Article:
Landing Page Headlines and Call to Actions: 10 Great Tips from @mktgexperiments by Jeff Ginsberg @Dad_ftw

Landing Page Headlines and CTAs: 10 Great Tips from @mktgexperiments by Jeff Ginsberg @Dad_ftw

Landing Page Headlines and Calls-to-Action:

10 Great Tips from @mktgexperiments

Dr. Flint McGlaughlin and his good buddies at Marketing Experiments by MECLABS recently held a rockin’ web clinic on optimizing the areas of your website that have a significant impact on conversions.

In Minor Changes, Major Lifts, these esteemed gurus of research share vital information about the two most critical sections of a landing page: the first two inches – your headlines – and the last two inches – your calls-to-action.

Get the most from your first two inches. First and foremost, headlines should emphasize what the customer gets rather than does and be customer-focused. There are five common headline errors to avoid:

Error 1: A headline that is too clever

Remember that anything hard to read, such as all capital letters, italics, or blue text on blue background, distracts from your goal of readability. Ambiguity has no place in a headline, and ‘agency speak’ gets in the way of meaning. Clarity always trumps persuasion!

Error 2: A headline that sounds like a title

Instead, write an action-oriented headline. Don’t put the headline too low on the page or distract from it with complicated visual images. Use the headline to offer value and benefits.

Error 3: A headline in the form of an empty question, such as “Why ___?”

Give the answer in the headline. For example: Get _____ with your free trial. Your goal is to answer these visitors’ questions immediately: Where am I? What can I do here? Why should I do this? Handle all these points with the headline and the first paragraph, giving answers, not questions.


Error 4: A headline without a sub-headline (to help transition into the text)

A sub-headline makes an 88% difference in conversion. Your job is to make the headline make sense rather than asking the reader to do so.

Error 5: A headline that is point-middle

Make your main thrust point at the beginning or end, not the middle of your copy.

The last two inches are equally critical. This is the zone where your calls-to-action, or CTA, should be and where you add or reinforce the value you want to convey. You see, behind every CTA there is a perceived cost. What the customer perceives as value must exceed perceived cost. And here are five common call-to-action errors to avoid:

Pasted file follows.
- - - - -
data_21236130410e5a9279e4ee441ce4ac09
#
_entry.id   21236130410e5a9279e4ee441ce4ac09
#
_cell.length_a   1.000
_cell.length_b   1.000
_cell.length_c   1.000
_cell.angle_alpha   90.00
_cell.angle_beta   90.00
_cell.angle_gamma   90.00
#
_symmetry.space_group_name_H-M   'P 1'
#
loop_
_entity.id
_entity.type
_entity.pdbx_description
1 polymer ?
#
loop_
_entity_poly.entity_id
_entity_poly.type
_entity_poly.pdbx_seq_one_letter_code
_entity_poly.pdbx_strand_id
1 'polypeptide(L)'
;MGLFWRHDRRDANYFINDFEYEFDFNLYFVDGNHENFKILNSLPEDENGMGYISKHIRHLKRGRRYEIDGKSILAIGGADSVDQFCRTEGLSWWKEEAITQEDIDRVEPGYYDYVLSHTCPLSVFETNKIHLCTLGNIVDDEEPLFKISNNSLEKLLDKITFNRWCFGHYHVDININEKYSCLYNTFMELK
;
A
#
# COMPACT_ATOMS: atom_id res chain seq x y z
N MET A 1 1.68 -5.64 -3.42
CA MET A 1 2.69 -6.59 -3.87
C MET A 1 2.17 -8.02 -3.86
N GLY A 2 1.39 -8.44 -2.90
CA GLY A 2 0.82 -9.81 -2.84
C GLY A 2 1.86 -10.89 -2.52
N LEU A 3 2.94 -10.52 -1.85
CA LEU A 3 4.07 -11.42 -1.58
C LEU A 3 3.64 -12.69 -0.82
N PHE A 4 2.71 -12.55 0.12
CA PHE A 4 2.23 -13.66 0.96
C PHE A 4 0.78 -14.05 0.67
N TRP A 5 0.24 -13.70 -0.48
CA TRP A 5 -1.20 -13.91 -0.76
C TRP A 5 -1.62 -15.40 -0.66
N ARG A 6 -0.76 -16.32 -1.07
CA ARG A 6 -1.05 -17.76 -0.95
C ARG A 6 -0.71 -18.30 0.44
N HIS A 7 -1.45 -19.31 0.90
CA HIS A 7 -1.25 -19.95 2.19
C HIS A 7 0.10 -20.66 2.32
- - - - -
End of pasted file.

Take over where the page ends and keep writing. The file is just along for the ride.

Error 1: CTA without implied value

It’s a bad idea to put asterisks around *Free* and/or put that word in a red font; both of these create perceived distrust and disbelief. Don’t plant little seeds of doubt in your customers’ minds.

Error 2: CTA among several others

Customers should not have to be choosing among the various actions you present. One clear strong valuable ‘call button’ makes all the difference.

Error 3: A CTA among evenly weighted CTAs

Again, this relates to the previous point. You want increasing velocity as your reader scans through the landing page. Make your CTA stand out, and place other action choices in positions that get far less eye-catching attention.

Error 4: A CTA ‘above the fold’

There is no incentive to read on. Above the fold is valuable landing page foreplay, but the climax is in the bottom two inches.

Error 5: A CTA that asks for too much

Sometimes asking for less will lead you to get more down the road when the timing is right. There is a technique to romancing your web visitors, and customer focus is essential to the copy you choose for your critical CTA.

TakeawayDon’t forget to test, test, test and also to give your headlines a rest before you publish them. Write them, share them for feedback from your team, then put them to bed. After you sleep on them, make final revisions, then go forward with your best shot. When you only have two inches (top and bottom), it’s best to use them optimally. 

Meet the author:

Jeff Ginsberg

Jeff Ginsberg

20+ year email marketing veteran who wants to help NewBees BEEcome eMail Marketing Ninjas. Want to contribute to our blog? We are always looking for eMail Marketing Ninjas to come share their knowledge and help NewBees create and send better eMail messages.

Connect with: Jeff Ginsberg

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  • Graham
    May 17, 2012 at 3:14 pm

    Having a CTA below the fold isn’t something I would suggest.

    I’d be curious to hear a more in depth analysis of why you think it works…

    Graham

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